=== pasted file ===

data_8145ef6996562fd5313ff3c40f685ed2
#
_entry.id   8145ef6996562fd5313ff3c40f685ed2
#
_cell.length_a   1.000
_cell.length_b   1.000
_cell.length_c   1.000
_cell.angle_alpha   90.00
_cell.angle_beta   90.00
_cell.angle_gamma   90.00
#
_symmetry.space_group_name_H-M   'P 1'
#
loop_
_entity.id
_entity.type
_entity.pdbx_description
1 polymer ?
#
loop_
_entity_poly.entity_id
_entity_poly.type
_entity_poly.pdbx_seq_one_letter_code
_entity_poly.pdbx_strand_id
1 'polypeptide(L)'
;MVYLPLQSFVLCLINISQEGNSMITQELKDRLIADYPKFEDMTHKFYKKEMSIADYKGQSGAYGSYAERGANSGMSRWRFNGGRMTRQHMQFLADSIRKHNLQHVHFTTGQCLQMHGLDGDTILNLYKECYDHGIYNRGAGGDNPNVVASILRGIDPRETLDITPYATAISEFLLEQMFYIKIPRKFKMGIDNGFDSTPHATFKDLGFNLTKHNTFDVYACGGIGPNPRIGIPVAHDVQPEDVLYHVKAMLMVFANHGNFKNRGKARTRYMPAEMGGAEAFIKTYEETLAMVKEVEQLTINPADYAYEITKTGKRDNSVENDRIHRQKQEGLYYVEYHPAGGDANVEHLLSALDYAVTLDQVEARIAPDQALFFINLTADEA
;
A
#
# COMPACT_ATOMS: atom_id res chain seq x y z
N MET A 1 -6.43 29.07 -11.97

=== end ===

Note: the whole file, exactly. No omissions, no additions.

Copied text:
data_8145ef6996562fd5313ff3c40f685ed2
#
_entry.id   8145ef6996562fd5313ff3c40f685ed2
#
_cell.length_a   1.000
_cell.length_b   1.000
_cell.length_c   1.000
_cell.angle_alpha   90.00
_cell.angle_beta   90.00
_cell.angle_gamma   90.00
#
_symmetry.space_group_name_H-M   'P 1'
#
loop_
_entity.id
_entity.type
_entity.pdbx_description
1 polymer ?
#
loop_
_entity_poly.entity_id
_entity_poly.type
_entity_poly.pdbx_seq_one_letter_code
_entity_poly.pdbx_strand_id
1 'polypeptide(L)'
;MVYLPLQSFVLCLINISQEGNSMITQELKDRLIADYPKFEDMTHKFYKKEMSIADYKGQSGAYGSYAERGANSGMSRWRFNGGRMTRQHMQFLADSIRKHNLQHVHFTTGQCLQMHGLDGDTILNLYKECYDHGIYNRGAGGDNPNVVASILRGIDPRETLDITPYATAISEFLLEQMFYIKIPRKFKMGIDNGFDSTPHATFKDLGFNLTKHNTFDVYACGGIGPNPRIGIPVAHDVQPEDVLYHVKAMLMVFANHGNFKNRGKARTRYMPAEMGGAEAFIKTYEETLAMVKEVEQLTINPADYAYEITKTGKRDNSVENDRIHRQKQEGLYYVEYHPAGGDANVEHLLSALDYAVTLDQVEARIAPDQALFFINLTADEA
;
A
#
# COMPACT_ATOMS: atom_id res chain seq x y z
N MET A 1 -6.43 29.07 -11.97